The Samkhya sages thought of sattva as the best of these three qualities of being. Because when sattva dominates, a man learns to see what lies beyond all activity, all the hustle-bustle, all the emotional highs and lows – the realm of that which is not touched by pleasure or pain. A deeper layer of consciousness opens up, which may result in more sattva and more rajas.

So, the above is the philosophy of Samkhya, as understood by me. Tamas as an emotional state is rarely desirable, as far as I can see. Therefore, self-exploration is one of the highest activities a man can take up.

Rajas is what the visible world is made of. The people rushing to work every morning, spending hours at office, going back to their families and friends, joking, laughing, talking, having intimate conversations  – that all is rajas. It broadly goes towards two activities – work and relationships.

Sattva is what reveals to us deeper meanings in life.

Categorising our mental lives like this, Samkhya provides us a  way forward, telling us what states to cultivate and what states to try to work out of. This is the non-theistic side of Hinduism. It offers a simple and straightforward analysis of human life, seen in terms of ever flowing, always fluid nature, the qualities of which are inherent within ourselves.

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~ by tdcatss on December 12, 2009.

4 Responses to “Glimpses of Samkhya”

  1. I have never hear of the Samhkya school of thought before reading this post. I definitely need to focus on cultivating certain states. Is creating a balance among the states part of this school of thought? My understanding of what you’ve written is that it is best for one to have a predominance of the Sattva state.

    • Hi H!

      Thanks for your comment. To me it seems that for someone living an active life, Samkhya would propose working hard to actualise your potentials and at the same time taking time off for reflection or meditation, etc.

      Sattva is good but can’t be forced on someone, as far as I understand. It comes when you have worked hard, in a committed way towards one goal, for a substantial amount of time.

      Best,

      Kaif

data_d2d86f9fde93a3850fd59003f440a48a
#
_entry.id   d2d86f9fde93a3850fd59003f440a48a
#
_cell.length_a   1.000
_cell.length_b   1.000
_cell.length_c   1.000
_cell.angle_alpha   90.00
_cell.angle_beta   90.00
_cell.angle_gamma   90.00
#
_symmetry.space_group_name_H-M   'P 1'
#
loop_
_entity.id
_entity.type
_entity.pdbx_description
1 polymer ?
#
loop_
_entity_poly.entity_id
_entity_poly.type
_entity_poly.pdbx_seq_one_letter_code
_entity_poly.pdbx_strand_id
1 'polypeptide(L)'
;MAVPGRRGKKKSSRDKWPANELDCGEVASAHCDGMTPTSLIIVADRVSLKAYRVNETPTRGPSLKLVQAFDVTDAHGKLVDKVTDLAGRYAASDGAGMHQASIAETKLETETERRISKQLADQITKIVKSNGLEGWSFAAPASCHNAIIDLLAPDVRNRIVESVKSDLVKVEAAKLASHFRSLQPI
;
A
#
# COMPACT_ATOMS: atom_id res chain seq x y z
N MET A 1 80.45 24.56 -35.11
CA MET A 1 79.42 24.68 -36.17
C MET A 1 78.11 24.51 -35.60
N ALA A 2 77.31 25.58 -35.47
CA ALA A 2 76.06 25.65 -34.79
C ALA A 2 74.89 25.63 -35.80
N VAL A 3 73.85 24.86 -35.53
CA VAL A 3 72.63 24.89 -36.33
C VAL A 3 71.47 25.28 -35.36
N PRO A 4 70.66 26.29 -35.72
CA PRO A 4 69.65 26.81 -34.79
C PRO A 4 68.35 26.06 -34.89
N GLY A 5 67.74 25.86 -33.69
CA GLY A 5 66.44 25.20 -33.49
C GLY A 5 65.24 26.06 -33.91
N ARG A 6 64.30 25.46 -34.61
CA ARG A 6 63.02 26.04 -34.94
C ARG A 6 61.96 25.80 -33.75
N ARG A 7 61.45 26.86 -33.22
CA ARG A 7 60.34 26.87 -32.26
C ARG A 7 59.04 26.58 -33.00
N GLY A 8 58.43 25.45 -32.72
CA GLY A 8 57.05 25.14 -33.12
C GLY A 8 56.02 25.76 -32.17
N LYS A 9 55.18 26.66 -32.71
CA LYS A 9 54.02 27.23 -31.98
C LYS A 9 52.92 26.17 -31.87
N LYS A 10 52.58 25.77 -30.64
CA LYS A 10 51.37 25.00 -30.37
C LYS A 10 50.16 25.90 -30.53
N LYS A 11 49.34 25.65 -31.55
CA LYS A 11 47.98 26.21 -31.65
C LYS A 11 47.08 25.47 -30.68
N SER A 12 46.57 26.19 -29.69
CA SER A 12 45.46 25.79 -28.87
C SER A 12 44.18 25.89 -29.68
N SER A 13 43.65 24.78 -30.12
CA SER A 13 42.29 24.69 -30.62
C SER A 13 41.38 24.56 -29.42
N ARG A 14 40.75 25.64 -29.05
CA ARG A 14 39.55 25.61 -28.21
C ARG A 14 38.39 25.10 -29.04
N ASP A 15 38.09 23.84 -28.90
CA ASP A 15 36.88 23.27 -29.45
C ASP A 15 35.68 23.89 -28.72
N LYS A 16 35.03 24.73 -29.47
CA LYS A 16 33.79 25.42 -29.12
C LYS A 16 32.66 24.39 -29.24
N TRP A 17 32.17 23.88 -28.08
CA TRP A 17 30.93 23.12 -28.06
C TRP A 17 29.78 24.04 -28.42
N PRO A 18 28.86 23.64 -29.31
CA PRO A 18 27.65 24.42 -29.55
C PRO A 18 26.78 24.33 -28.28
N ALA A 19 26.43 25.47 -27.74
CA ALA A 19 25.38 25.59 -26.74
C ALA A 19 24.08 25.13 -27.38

2. Hi Kaif, I have described the Samkhya philosophy in greater detail in my blog (http://the-redpill.blogspot.com/2010/04/samkhya-arithmetic-of-natures-evolution.html)

    None of the 3 gunas are good or bad. All of them have their positives and negatives. The Sattva guna is the most desirable, but it cannot be had in isolation from the other two. The Samkhya system is based on arithmetic : the objective is to climb towards infinity from a finite number. The 3 gunas are the 3 choices that a finite number can have. Infinity itself (what can be called as “God”) needs no choices, but can be visualized with any of the 3 gunas. This gives rise to the Hindu system of trimurti or 3 forms – Brahma (Infinity as the transparent sattva), Vishnu (Infinity as active rajas) and Shiva (Infinity as unchanging tamas)

  3. Dear Kiran,

    Thanks for the comment. I don’t find myself in agreement with what you say:

    None of the 3 gunas are good or bad. All of them have their positives and negatives … This gives rise to the Hindu system of trimurti or 3 forms – Brahma (Infinity as the transparent sattva), Vishnu (Infinity as active rajas) and Shiva (Infinity as unchanging tamas)

    I cannot imagine how being tamasic would be conductive spiritually. There is much to say in spiritual systems, such as the Yoga Sutras of Patanjali, and also in Vaishnava spirituality, to cultivate a sattvic attitude through habits, restraint, a particular kind of food, etc.

    Best,

    Kaif